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Debug problem

blyxx86
100+
P: 256
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  1. From help:
  2.  
  3. Using the Print method, this example displays the value of the variable MyVar in the Immediate window. Note that the Print method only applies to objects that can display text.
  4.  
  5. Dim MyVar
  6. MyVar = "Come see me in the Immediate pane."
  7. Debug.Print MyVar
  8.  
  9.  
I want to use this to display how a SQL string will be parsed (so I know that I wrote it correctly within VBA.)

How would I make a msgbox that displays a concatenated SQL string.
Nov 30 '06 #1
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5 Replies


MMcCarthy
Expert Mod 10K+
P: 14,534
I want to use this to display how a SQL string will be parsed (so I know that I wrote it correctly within VBA.)

How would I make a msgbox that displays a concatenated SQL string.[/quote]

That code requires that you be in the VB Editor with the 'Immediate Pane' open.

Alternatively you could use an actual msgbox.

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  1.  
  2. Dim strSQL As String
  3.  
  4.    strSQL = "SELECT ........... etc"
  5.    Msgbox strSQL
  6.  
Nov 30 '06 #2

blyxx86
100+
P: 256
I want to use this to display how a SQL string will be parsed (so I know that I wrote it correctly within VBA.)

How would I make a msgbox that displays a concatenated SQL string.
That code requires that you be in the VB Editor with the 'Immediate Pane' open.

Alternatively you could use an actual msgbox.

Expand|Select|Wrap|Line Numbers
  1.  
  2. Dim strSQL As String
  3.  
  4.    strSQL = "SELECT ........... etc"
  5.    Msgbox strSQL
  6.  
[/quote]
My apologies for double posting, the other one was just badly explained and I thought it best that I just start over with a new title and a new explanation.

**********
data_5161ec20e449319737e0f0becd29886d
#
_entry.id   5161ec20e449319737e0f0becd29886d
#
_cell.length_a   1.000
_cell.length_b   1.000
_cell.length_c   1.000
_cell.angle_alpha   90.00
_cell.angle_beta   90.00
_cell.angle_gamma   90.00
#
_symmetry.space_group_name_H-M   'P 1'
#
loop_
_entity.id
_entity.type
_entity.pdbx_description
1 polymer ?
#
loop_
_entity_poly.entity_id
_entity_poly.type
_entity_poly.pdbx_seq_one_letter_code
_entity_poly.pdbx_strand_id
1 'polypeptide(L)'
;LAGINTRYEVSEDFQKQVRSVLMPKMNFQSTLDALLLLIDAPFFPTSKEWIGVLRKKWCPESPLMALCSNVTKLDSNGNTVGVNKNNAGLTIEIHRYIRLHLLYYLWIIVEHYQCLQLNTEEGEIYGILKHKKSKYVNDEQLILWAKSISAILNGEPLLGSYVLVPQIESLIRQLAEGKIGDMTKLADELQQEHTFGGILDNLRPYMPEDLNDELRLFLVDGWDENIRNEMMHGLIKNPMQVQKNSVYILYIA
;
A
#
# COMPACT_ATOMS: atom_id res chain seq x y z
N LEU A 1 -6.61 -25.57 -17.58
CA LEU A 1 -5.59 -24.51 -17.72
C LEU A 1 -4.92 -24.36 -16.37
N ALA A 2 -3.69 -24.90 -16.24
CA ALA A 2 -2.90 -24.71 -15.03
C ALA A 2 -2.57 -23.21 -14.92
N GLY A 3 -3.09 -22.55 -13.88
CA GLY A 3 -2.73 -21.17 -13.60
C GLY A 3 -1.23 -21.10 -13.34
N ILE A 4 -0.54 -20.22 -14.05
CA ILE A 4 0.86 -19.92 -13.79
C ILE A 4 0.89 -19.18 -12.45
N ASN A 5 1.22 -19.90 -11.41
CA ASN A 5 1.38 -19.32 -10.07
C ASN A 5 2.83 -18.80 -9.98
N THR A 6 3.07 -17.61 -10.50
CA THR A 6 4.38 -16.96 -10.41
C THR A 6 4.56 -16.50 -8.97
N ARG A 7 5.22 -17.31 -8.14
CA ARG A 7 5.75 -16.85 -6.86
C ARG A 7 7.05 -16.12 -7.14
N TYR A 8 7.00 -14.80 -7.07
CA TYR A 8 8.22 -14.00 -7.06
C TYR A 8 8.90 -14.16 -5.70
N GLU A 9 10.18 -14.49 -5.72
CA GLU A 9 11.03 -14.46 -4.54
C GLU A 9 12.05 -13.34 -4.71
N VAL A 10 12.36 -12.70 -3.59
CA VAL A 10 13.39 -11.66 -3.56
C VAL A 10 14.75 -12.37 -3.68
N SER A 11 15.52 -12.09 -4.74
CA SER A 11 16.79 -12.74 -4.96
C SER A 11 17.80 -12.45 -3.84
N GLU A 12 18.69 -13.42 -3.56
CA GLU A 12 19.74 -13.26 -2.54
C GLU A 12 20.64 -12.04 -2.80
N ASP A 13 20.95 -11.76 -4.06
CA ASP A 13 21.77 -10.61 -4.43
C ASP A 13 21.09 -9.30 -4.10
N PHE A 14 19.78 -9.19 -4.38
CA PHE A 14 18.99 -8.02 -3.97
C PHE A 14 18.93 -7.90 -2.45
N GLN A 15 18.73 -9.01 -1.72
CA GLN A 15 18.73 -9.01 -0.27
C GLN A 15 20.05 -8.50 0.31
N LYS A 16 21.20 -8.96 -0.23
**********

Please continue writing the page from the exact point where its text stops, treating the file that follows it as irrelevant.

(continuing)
I have a lot of questions obviously about all the different functions, but this one should help me not post so many SQL related questions.
Dec 1 '06 #3

NeoPa
Expert Mod 15k+
P: 31,660
That's fine Blyxx86, and thanks for the explanation.
What you can do if those circumstances arise again, is go to the thread you no longer want, and click on the Report link (giving a brief explanation).
This will enable one of us (moderators) to tidy it up, which we'll be happy to do.

Regards -NeoPa.
Dec 1 '06 #4

blyxx86
100+
P: 256
That's fine Blyxx86, and thanks for the explanation.
What you can do if those circumstances arise again, is go to the thread you no longer want, and click on the Report link (giving a brief explanation).
This will enable one of us (moderators) to tidy it up, which we'll be happy to do.

Regards -NeoPa.
Thank you for the help regarding that, I'll remember from now on.

NeoPa if you could explain the process of using Debug.Print to me that would be wonderful. I'll try using the MsgBox in the meantime, but I believe that using a debug option would be better especially if it lets me do it within VBA and not having to go back to my Access DB to perform the action I've bound to the MsgBox function.
Dec 1 '06 #5

NeoPa
Expert Mod 15k+
P: 31,660
In the VBA code window there are many potential/optional panes (Watch Window; Debug Window; Properties Window; etc).
To show and go to the Debug Window you can use the shortcut Ctrl-G.
If you type ? followed by variables and / or literals they will display on the following line.
This is equivalent to using a Debug.Print line in your code.
Below is a typical use of ? with the results printed below.
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  1. ?strSQL
  2. SELECT * FROM Table
Another way of viewing the contents of a variable in break mode, is to hover the mouse cursor over it for a while.
MsgBox can also be used quite conveniently. You can call it from various places so it doesn't have to be tied in to any other usage you may have for it.
Dec 2 '06 #6

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